I wrestle with a greater awareness of love through the face of loss. And I evolve because I love – not because I loved.Grief and grace invite me to be part of the equation. To notice the places where I am missing from myself as I am missing him or her – or this and that. To love more deeply and receive more freely. How much grief and grace can a heart hold? A lot. An awful lot if we allow ourselves to evolve and expand through the process. I intend to heal through this grief AND the cancer in my breast. And that means I have to give my ALL to the process. I have to be fully honest, fully present and fully human. (Got that human part down pat.) I told you in my “Life. Death. Breast Cancer.” post that it would get messy here. I also said that if I share anything heavy, it would be to build muscle. So, if grief is a challenge for you in this moment, you are not alone. When our hearts expand, they touch. Here’s to building muscle, together. I welcome your journey with grief here. And if you, too, are working hard for a physical healing in your life while wrestling with an overlapping grief, I would love to hear how you are doing with it. Sharing is Caring. And feel free to subscribe.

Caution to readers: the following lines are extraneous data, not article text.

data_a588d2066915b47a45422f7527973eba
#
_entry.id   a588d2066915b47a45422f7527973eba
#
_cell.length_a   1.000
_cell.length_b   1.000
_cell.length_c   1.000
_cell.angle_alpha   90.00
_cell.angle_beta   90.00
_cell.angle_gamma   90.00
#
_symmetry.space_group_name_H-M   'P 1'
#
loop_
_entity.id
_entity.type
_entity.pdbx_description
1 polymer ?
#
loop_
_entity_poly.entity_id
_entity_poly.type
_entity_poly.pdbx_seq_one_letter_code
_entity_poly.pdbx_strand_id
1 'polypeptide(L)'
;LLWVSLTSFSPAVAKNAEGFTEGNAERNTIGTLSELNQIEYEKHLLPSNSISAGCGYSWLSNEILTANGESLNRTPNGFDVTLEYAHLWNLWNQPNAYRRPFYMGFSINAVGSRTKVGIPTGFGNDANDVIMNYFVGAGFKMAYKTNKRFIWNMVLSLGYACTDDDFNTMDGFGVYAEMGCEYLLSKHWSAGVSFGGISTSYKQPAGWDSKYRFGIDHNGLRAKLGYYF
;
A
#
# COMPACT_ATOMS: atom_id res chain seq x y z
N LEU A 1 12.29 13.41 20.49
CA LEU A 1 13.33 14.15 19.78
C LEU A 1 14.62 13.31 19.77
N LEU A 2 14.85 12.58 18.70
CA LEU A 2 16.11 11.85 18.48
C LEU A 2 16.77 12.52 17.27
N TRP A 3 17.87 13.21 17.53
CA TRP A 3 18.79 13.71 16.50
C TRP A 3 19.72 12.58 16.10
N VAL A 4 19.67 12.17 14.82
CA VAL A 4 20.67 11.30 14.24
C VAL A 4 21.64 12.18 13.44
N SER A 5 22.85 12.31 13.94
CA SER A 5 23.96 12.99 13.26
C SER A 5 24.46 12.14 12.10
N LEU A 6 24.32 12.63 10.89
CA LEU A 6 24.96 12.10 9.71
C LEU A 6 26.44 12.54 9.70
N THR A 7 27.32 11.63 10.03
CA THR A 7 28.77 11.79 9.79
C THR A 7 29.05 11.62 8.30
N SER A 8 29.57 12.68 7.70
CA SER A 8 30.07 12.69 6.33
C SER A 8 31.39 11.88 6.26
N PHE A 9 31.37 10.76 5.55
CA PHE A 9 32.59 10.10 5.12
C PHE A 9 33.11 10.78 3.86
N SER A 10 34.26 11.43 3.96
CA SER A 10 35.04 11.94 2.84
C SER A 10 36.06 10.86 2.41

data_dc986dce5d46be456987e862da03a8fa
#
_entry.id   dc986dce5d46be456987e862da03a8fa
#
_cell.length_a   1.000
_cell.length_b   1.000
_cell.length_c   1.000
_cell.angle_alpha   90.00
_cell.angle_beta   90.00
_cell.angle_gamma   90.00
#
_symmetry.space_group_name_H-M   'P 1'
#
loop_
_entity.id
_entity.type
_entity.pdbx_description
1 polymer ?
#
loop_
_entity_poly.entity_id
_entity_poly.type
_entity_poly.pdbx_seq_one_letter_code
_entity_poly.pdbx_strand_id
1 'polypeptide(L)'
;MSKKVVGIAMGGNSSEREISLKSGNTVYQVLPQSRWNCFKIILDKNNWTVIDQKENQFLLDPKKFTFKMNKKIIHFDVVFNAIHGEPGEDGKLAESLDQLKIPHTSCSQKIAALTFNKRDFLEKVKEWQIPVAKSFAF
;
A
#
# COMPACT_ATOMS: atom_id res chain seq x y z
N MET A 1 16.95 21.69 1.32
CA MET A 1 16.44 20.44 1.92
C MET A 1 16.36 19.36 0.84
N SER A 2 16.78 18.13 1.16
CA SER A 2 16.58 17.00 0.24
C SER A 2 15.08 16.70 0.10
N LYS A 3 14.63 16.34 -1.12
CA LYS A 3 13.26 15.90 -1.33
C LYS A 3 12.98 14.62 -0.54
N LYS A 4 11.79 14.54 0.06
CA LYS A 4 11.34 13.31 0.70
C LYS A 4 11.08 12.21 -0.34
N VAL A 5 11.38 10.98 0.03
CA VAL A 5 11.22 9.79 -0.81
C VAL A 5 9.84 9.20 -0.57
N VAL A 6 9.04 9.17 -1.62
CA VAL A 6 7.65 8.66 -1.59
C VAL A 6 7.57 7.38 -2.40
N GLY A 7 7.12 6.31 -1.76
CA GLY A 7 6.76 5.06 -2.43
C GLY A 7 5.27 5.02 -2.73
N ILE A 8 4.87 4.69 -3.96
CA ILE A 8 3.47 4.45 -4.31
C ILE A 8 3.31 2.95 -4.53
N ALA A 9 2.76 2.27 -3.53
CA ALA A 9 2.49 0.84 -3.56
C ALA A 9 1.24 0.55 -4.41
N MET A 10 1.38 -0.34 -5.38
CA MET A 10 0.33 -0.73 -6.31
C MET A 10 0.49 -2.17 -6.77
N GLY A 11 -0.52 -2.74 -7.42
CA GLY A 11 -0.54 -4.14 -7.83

When grief answers first, it isn’t pretty. And, sometimes, it's raucous and self-involved. At least that’s my experience with it. Maybe I am more messy than most – though I suspect not. I suspect that what I am giving voice to here will not seem strange – or sacrilegious to the preciousness of life – if you have spent intimate time with grief. Singular grief sucks. Multiple grief sucks. Overlapping grief sucks. I’ve done them all. When that gut-punch, double over, drop-to-your-knees moment hits, it is hard to imagine that there is anything beyond the pain. When I found out I had breast cancer – just months after Ray took his last breath – grief spoke first. “Well, here’s your ticket out of all this pain. Your work here is done. It’s been a good run.” When losing someone or something you love becomes a reality, it throws off the order. Ray’s run with a cancer that ended in death turned my days – and my morning prayer time – upside down. The pain felt in his absence left me with a desire for connection at any cost. Even if it meant I spoke to Ray first – and God second. Something I never did while he was alive. My healing hierarchy fell out of balance while cancer cells feasted on estrogen without supervision – or should I say without “super vision.” When the small lump grew and ate away breast mass, I witnessed what the physical demonstration of grief must look like in a part of my body designed to nurture life as well as receive pleasure. There are those who believe that disease gets its footing in times of dis-ease. As I look at the overlapping distress and disappointment, compressed into a span of five years, I have to say my dis-ease has carried on long enough. Even for this messy muse. Each day, I wrestle with angels until I find a blessing – knowing that it will not be a blessing that offers a re-do. It will be a blessing where grief – singular, multiple or overlapping – learns to live with grace and gratitude, moment by precious moment. When grief speaks first, I am learning to let it say its piece and forgive myself for what feels like an indulgence, for grief is not indulgent. It is simply a part of life. Then I wait for the whisper of grace. And I embrace grief as a part of evolution – not involution.